Rolls-Royce Silver Shadow: Jimmy Savile or Savile Row?

Posted February 11th 2017

Jimmy Savile famously owned one. But then so did Freddie Mercury, Marvin Gaye and Johnny Cash. Wedding car companies love them but then Keith Moon redeems their image by having driven one into a swimming pool, which is easily the coolest thing that anyone has ever done with any car at any time. Period.

West Yorkshire carpet warehouse magnets love gold-plating bits of them, but then John Entwistle commissioned a Silver Shadow shooting brake. Ashley and Cheryl Cole posed in front of a white convertible complete with dry ice, but then so did Frank Sinatra.

Which probably makes the Rolls-Royce Silver Shadow the most Jekyll and Hyde car ever built. And one that, let’s face it, we’ve all considered buying, generally fuelled by one of those generic a Buy-a-Rolls-Royce-for-Ford-Mondeo-Money articles in a classic car magazine that suddenly found itself with two spare pages and only two hours with which to fill it.


Born in 1965 the Rolls-Royce Silver Shadow started life as a conventional, albeit expensive, four-door saloon car. But the lure of all that filthy lucre sitting in Swiss bank accounts, itching to be spent on something unnecessary and ever-so-slightly vulgar, proved too strong to resist and the range rapidly expanded. It eventually included a two-door coupe, a two-door convertible, a long-wheelbase limousine, a coachbuilt coupe and shooting brake, and even a one-off stretch limo for a shady quasi-religious leader.

The whole job was made so much more complex than previous Rolls-Royce coachbuilding projects because the Silver Shadow was built on thoroughly modern monocoque chassis, which made switching body shells a much more involved task than it would have been even half-a-dozen years previously. Not that that was an insurmountable problem; before their job consisted solely of opening crates marked ‘BMW 7-series’, Rolls-Royce’s engineers were among the most diligent in the world. (I should know. I married one.)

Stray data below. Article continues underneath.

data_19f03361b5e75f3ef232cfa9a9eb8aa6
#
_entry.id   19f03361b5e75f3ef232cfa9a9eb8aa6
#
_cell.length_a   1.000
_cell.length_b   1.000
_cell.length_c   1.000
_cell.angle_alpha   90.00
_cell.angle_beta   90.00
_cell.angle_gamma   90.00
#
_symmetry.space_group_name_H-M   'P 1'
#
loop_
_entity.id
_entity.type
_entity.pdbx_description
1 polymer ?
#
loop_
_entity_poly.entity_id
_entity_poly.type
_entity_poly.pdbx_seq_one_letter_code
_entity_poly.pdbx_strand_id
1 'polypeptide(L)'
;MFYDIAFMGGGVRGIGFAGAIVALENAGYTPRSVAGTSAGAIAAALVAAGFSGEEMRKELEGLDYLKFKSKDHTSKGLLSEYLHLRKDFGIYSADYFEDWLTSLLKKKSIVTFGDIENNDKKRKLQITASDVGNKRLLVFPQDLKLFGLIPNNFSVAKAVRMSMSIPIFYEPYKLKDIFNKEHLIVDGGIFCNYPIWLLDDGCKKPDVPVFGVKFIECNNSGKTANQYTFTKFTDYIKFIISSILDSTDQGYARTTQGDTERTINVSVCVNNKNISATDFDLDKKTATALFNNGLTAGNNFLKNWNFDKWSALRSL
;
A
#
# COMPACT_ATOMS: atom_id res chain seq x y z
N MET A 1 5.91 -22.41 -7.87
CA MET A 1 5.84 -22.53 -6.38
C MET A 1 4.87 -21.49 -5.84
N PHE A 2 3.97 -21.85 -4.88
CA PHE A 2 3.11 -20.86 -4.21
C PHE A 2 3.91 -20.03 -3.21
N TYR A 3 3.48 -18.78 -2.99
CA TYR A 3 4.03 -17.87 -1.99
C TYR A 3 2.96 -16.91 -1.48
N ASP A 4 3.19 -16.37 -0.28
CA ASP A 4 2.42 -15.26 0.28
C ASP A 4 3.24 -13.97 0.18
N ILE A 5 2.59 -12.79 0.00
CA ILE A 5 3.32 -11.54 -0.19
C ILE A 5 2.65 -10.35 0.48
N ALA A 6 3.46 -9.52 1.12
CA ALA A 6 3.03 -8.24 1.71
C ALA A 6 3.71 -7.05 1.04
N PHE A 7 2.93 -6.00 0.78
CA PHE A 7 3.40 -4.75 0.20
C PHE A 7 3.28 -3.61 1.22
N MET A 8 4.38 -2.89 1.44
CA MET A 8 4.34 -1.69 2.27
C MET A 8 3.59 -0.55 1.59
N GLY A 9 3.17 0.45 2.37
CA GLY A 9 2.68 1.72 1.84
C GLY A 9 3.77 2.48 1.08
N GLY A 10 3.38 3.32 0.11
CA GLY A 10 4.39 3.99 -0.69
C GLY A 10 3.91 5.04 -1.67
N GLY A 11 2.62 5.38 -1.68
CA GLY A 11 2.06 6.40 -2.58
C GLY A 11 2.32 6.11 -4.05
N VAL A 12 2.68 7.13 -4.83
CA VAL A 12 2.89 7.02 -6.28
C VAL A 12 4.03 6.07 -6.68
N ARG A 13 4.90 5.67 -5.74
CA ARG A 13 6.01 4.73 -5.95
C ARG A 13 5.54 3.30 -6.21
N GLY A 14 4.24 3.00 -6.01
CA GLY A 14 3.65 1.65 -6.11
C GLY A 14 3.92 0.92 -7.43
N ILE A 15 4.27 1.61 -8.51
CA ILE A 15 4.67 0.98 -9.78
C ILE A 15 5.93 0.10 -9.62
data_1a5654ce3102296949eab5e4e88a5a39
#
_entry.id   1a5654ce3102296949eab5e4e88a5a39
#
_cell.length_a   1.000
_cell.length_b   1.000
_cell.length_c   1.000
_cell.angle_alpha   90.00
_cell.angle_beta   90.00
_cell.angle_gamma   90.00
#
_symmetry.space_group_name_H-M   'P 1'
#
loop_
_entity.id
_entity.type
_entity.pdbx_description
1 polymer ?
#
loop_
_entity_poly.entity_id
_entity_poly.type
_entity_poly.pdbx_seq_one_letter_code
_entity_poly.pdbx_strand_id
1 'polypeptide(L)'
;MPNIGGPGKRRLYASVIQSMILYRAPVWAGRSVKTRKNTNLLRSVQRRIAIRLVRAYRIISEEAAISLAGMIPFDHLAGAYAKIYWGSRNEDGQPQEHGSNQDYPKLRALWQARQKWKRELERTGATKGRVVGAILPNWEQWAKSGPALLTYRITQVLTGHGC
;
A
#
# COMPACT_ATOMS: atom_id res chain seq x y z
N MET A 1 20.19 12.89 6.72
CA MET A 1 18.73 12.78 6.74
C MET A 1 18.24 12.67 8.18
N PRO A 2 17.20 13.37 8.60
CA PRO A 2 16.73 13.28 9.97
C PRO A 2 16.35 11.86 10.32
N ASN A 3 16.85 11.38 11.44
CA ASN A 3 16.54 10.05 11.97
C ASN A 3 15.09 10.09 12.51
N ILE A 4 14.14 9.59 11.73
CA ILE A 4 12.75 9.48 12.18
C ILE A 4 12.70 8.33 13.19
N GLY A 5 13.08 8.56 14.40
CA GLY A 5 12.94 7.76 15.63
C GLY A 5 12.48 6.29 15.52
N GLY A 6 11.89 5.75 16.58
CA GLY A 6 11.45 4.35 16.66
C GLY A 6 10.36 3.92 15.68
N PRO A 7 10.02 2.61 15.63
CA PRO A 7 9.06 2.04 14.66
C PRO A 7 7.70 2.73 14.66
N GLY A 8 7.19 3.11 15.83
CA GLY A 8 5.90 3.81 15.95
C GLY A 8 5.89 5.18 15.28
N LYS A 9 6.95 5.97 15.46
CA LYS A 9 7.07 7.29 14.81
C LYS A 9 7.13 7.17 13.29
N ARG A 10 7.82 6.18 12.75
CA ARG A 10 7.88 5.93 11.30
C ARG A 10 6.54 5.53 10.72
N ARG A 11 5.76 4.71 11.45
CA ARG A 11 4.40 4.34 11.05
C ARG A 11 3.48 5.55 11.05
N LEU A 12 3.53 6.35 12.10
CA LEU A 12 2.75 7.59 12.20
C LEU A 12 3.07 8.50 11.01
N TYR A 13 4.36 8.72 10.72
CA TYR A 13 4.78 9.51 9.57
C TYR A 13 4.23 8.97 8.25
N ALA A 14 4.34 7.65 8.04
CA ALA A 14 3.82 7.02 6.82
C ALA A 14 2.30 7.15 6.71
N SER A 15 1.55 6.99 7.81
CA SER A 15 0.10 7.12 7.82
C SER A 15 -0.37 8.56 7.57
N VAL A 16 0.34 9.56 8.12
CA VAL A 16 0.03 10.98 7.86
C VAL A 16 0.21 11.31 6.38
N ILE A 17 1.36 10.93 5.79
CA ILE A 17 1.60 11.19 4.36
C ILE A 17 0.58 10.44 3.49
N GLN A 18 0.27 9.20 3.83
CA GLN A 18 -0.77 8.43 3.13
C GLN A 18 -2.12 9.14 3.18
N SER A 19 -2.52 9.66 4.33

The Silver Shadow also featured disc brakes and an independent rear axle, bringing this most staid of firms firmly into the mid-20th century, but the emphasis was still firmly on simple engineering executed exquisitely.

So, while the hand-assembled V8 engine might have summoned just 172bhp from its 6.2 litres (later increased to 189bhp and 6.7 litres) it did so in almost complete silence and with an uncanny absence of NVH – and it would continue to do so for half-a-million miles or more with only rudimentary servicing.

Yet, innovation could be found, if you knew where to look. The hydropneumatic self-levelling suspension – used under licence from Citroen – endowed the car with a ride to match that big engine’s civility. Initially offered on both the front and the rear suspension, the self-levelling element was quickly restricted to just the back of the car as that was the only bit that really needed it.

Nineteen seventy-two saw the engine capacity increased by 500cc and 17bhp, while the chassis gained fatter rubber, flared wheelarches and revised suspension two years later. As a result, the Silver Shadow now went and handled more like a car than a Thames’ barge.